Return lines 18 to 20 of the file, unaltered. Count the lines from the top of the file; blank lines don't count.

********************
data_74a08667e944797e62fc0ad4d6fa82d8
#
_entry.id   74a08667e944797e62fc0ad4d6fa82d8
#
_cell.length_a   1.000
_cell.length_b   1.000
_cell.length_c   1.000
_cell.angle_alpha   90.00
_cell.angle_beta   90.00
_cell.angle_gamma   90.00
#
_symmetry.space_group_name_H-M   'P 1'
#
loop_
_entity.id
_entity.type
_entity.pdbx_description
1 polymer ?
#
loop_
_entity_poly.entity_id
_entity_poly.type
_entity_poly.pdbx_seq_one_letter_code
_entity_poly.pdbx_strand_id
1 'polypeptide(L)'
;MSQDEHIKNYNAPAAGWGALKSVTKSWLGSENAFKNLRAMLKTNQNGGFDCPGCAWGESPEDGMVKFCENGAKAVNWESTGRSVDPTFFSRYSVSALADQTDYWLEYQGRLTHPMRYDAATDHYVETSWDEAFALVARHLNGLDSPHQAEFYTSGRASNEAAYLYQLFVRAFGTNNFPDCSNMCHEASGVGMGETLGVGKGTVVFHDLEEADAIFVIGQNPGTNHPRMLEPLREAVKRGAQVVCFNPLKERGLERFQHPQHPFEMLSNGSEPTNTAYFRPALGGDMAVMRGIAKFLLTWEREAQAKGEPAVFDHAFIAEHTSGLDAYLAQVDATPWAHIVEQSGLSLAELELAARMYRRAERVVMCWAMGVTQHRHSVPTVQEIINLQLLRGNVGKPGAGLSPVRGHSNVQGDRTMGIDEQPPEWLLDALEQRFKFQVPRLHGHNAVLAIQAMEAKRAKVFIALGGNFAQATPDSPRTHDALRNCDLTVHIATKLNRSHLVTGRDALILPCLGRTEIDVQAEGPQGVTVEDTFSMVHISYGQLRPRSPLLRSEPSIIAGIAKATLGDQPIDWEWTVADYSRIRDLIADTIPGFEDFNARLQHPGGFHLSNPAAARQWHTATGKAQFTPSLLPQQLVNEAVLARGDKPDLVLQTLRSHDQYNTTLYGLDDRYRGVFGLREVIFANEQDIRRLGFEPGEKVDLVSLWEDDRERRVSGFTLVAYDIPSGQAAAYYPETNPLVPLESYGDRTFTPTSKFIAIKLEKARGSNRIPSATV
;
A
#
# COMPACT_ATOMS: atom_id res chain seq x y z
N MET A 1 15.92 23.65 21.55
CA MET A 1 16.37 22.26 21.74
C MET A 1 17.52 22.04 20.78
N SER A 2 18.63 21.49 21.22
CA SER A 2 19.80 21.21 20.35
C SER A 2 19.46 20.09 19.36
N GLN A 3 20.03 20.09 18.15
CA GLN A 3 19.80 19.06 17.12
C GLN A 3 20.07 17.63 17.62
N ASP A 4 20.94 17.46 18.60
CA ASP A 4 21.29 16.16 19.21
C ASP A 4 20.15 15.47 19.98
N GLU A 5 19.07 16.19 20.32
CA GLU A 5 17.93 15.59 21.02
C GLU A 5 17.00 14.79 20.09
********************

1 polymer ?
#
loop_